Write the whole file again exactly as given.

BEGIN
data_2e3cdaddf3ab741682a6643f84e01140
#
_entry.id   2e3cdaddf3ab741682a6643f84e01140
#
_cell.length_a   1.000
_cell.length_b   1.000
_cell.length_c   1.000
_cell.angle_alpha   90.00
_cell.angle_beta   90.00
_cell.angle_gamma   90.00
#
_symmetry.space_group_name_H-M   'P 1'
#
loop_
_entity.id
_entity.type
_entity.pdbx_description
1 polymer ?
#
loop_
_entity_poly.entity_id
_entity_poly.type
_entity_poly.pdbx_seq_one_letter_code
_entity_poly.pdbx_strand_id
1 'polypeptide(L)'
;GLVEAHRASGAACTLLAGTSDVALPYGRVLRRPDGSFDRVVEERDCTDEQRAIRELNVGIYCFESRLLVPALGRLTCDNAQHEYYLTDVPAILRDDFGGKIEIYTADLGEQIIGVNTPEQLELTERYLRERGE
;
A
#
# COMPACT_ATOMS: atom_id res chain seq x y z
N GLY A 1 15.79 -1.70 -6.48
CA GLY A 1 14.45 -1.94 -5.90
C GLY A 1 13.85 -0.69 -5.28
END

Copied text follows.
data_2e3cdaddf3ab741682a6643f84e01140
#
_entry.id   2e3cdaddf3ab741682a6643f84e01140
#
_cell.length_a   1.000
_cell.length_b   1.000
_cell.length_c   1.000
_cell.angle_alpha   90.00
_cell.angle_beta   90.00
_cell.angle_gamma   90.00
#
_symmetry.space_group_name_H-M   'P 1'
#
loop_
_entity.id
_entity.type
_entity.pdbx_description
1 polymer ?
#
loop_
_entity_poly.entity_id
_entity_poly.type
_entity_poly.pdbx_seq_one_letter_code
_entity_poly.pdbx_strand_id
1 'polypeptide(L)'
;GLVEAHRASGAACTLLAGTSDVALPYGRVLRRPDGSFDRVVEERDCTDEQRAIRELNVGIYCFESRLLVPALGRLTCDNAQHEYYLTDVPAILRDDFGGKIEIYTADLGEQIIGVNTPEQLELTERYLRERGE
;
A
#
# COMPACT_ATOMS: atom_id res chain seq x y z
N GLY A 1 15.79 -1.70 -6.48
CA GLY A 1 14.45 -1.94 -5.90
C GLY A 1 13.85 -0.69 -5.28